Role: Left-arm orthodox spinner
First-Class record: 40 wickets @ 36.57, 522 runs @ 29
Not to be confused with the former England women’s cricketer Alex Hartley, Tom Hartley has a pretty interesting background. His dad, Bill Hartley, represented Great Britain at 400m hurdles and 4x400m relay, where he also won a silver medal at the 1974 Commonwealth Games in Christchurch.
After trying out his hand in football, where in his dad’s admission, ‘he wasn’t what they were looking for,’ Hartley tried his hand at cricket, a sport where he was more natural. The left-arm spinner then rose from Ormskirk CC to Lancashire’s age-group programme to the Manchester Originals in the Hundred.
The consistent display across formats led to Hartley making his Three Lions debut in 2023 against Ireland. At the first-class level, the left-arm spinner has picked up 40 wickets, averaging 36.57, including a five-wicket haul.
Hartley has all variations up his armoury for a left-arm spinner, with a slow, loopy spinning delivery, a quicker, straighter delivery and his height allows for a more natural back-of-a-length bowling channel, which could trouble the Indian batters.
"I just feel all that confidence has been passed on to me and I can't wait to go out there. My stats might not be the best in championship cricket but I bowl very similar to Axar and Jadeja. They're taking a bit of a punt but I feel like I've proved myself in the training camps that I've been on and I deserve to get a go," Hartley told PA News agency.
Role: Right-arm quick
First-Class record: 45 wickets @ 26.64; 394 runs @ 28.14
If it was Olly Stone last time around, England have trusted Gus Atkinson to do a similar role this time on their tour of India. Someone of the quicker mould, Atkinson has all the attributes to succeed in the red-ball format of the game. Having earned his professional contract way back in 2017, Atkinson has risen through the ranks at Surrey, earning himself a contract at the County level.
Atkinson has all the attributes of a pacer, with the ability to churn out 90mph delivery repeatedly, even in the most adverse conditions. His best year was 2022, when he picked up 13 wickets, averaging 28.84 for Surrey, hitting the back-of-a-length area more naturally.
While the 26-year-old might not be a starter in the first Test of the series, there is all the opportunity in the world for the speedster to make his Test debut in the series, given that England would want to look out for Mark Wood’s workload.
His genuine pace and the ability to bowl pacy bouncers could even cause trouble or two for several Indian batters, including Shreyas Iyer. If you think that was it about Atkinson, that’s where the surprise begins.
Atkinson’s ability as a batter, too, is noteworthy, having made his initial impression by hitting a hundred against Worcestershire in a second XI match back in 2018. So, there is a very good chance that India would want to look at him more carefully.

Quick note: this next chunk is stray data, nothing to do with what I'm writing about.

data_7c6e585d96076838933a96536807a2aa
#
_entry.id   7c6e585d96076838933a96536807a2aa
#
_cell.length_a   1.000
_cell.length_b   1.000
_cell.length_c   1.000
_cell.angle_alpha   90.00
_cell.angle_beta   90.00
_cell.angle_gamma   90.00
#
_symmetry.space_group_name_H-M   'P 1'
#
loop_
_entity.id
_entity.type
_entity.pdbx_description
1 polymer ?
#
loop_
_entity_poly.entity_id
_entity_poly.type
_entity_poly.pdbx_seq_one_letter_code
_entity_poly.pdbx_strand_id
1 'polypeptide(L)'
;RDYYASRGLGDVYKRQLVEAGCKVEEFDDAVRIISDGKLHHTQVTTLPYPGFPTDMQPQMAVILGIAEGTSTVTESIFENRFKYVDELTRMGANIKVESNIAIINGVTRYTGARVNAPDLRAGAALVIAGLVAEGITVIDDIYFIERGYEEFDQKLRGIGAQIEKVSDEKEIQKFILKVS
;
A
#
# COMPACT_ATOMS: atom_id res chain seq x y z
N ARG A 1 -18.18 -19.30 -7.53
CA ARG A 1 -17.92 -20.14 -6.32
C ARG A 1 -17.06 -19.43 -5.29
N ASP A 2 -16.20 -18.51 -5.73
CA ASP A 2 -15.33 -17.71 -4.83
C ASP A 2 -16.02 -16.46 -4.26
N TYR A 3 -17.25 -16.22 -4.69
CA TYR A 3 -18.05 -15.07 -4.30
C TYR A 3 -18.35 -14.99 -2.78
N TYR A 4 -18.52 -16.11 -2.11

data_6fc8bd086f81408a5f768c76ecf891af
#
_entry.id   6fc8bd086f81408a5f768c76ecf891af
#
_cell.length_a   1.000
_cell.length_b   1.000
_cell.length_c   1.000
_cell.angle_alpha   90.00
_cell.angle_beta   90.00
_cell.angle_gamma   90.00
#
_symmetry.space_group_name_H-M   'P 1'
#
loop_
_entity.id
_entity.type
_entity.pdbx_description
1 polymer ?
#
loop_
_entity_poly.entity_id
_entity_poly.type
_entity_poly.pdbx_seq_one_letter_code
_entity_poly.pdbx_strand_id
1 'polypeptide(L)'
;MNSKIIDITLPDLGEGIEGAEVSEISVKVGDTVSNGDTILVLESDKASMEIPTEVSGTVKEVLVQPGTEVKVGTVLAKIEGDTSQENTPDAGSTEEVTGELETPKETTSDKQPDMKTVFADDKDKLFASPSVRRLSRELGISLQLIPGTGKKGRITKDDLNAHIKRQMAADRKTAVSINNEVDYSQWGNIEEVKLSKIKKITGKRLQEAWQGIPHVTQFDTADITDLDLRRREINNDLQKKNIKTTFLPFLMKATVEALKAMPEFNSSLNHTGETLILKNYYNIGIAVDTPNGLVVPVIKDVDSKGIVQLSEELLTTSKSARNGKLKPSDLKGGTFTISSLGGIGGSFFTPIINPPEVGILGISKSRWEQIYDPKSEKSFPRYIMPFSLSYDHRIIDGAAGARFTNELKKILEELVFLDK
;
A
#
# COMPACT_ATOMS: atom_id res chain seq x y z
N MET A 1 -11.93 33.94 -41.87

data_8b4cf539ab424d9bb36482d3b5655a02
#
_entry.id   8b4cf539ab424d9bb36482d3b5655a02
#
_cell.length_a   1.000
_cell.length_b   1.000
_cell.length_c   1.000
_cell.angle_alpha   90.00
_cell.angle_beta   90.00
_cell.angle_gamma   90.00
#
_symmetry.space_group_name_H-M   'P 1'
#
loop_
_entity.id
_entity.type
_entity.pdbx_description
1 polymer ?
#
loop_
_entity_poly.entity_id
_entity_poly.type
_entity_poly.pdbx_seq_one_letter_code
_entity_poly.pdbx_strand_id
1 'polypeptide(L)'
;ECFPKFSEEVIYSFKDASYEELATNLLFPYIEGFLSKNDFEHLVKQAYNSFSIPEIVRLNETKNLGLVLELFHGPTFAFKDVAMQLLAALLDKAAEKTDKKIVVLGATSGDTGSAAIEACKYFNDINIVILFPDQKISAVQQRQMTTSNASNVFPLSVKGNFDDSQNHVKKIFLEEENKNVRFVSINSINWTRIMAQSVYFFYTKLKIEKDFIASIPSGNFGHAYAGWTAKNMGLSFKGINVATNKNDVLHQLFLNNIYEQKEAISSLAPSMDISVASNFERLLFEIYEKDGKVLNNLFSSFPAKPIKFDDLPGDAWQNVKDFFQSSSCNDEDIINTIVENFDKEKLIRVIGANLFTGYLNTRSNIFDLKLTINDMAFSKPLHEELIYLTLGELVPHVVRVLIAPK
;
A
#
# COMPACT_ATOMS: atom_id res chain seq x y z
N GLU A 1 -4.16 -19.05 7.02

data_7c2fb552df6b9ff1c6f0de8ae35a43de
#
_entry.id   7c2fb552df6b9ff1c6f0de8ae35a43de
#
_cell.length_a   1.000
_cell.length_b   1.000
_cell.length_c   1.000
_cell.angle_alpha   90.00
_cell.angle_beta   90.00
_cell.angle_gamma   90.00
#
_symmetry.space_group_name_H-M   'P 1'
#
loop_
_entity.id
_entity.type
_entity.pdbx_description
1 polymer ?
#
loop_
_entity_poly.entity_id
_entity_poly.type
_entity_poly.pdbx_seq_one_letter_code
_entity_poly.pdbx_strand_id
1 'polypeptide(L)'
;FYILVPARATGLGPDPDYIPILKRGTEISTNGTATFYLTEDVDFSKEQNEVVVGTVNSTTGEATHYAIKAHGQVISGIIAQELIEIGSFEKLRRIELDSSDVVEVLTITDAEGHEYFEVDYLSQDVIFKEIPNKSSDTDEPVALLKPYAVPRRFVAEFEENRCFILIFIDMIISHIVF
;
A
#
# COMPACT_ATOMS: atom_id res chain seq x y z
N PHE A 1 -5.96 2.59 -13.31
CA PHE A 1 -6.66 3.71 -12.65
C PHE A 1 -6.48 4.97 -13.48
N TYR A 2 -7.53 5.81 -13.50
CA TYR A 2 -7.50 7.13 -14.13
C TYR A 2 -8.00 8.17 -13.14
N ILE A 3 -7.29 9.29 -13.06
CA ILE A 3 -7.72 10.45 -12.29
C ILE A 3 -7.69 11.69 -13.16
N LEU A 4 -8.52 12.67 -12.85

First-Class record: 24 wickets @ 39.04; 735 runs @ 31.95
Rehan Ahmed, just like Hartley, has an interesting anecdote. Rehan’s dad, Naeem, grew up in Pakistan for the longest time before moving to the United Kingdom to work as a taxi driver. Naeem, too, was a handy cricketer, having played a lot of club cricket as a fast bowling all-rounder, and encouraged Rehan to take up the sport.
However, the art of leg-spin had to come through hard work for the 19-year-old, who became the youngest-ever Test debutant for England when he got his cap at the Gaddafi Stadium in the Test against Pakistan. From the Rashid Khan school of pyrotechnics, the 19-year-old is quite skiddy through the air with four deliveries in his armoury: leg spinner, slider, googly, and a top spinner.
On his Test debut, the leg-spinner picked up seven wickets, including a five-wicket haul with some tight bowling, conceding runs at just 3.71 per over. Not just that, like Hartley and Atkinson, Rehan is quite a three-dimensional cricketer: a top-notch bowler, an aggressive batter and quite a stellar athlete on the field.
Like other leg-spinners, Rehan, too, at one point in his career, was earmarked for great success by none other than the legendary Shane Warne. He is set to start alongside Jack Leach, and Indian fans could first-hand witness what the leg-spinner is capable of.
First-Class record: 10 wickets @ 67; 71 runs @ 14.20
Shoaib Bashir’s selection was a real shocker. The off-spinner’s record at the First-Class level is still in its infancy stage, with just ten wickets in six games. And he has barely done anything with the bat to warrant this early selection in the England setup, having been released by Surrey’s second rank early on in his career.
So, what’s there about Bashir? England’s managing director, Rob Key, reasoned out the off-spinner’s selection, hailing that his height might come into the picture in Indian conditions.
"Without sounding like an analyst, he's got one of the higher release points in the game,” Key told ESPNCricinfo.
It wasn’t just that reason why Bashir was in the squad to face India. The off-spinner’s ceiling is quite high (literally and figuratively), given he was part of the England Lions’ camp in the United Arab Emirates against Afghanistan ‘A’. The off-spinner was impressive in that clash, and it is perhaps that which fast-tracked his place in the English setup.
“Look, I have grown up watching Ashwin, Jadeja and Leachy. Just got to take as much as I can from the series. Take in as much information and knowledge as I can, and hopefully, it will make me a better player,” Bashir told Somerset Cricket.
While not being a huge turner of the ball, Bashir’s ability to get strong drift on the ball, and his angle, which makes the batters more susceptible to LBW and bowled, makes him threatening. Don’t be surprised if he threatens the outside edge more than the inside edge in India.
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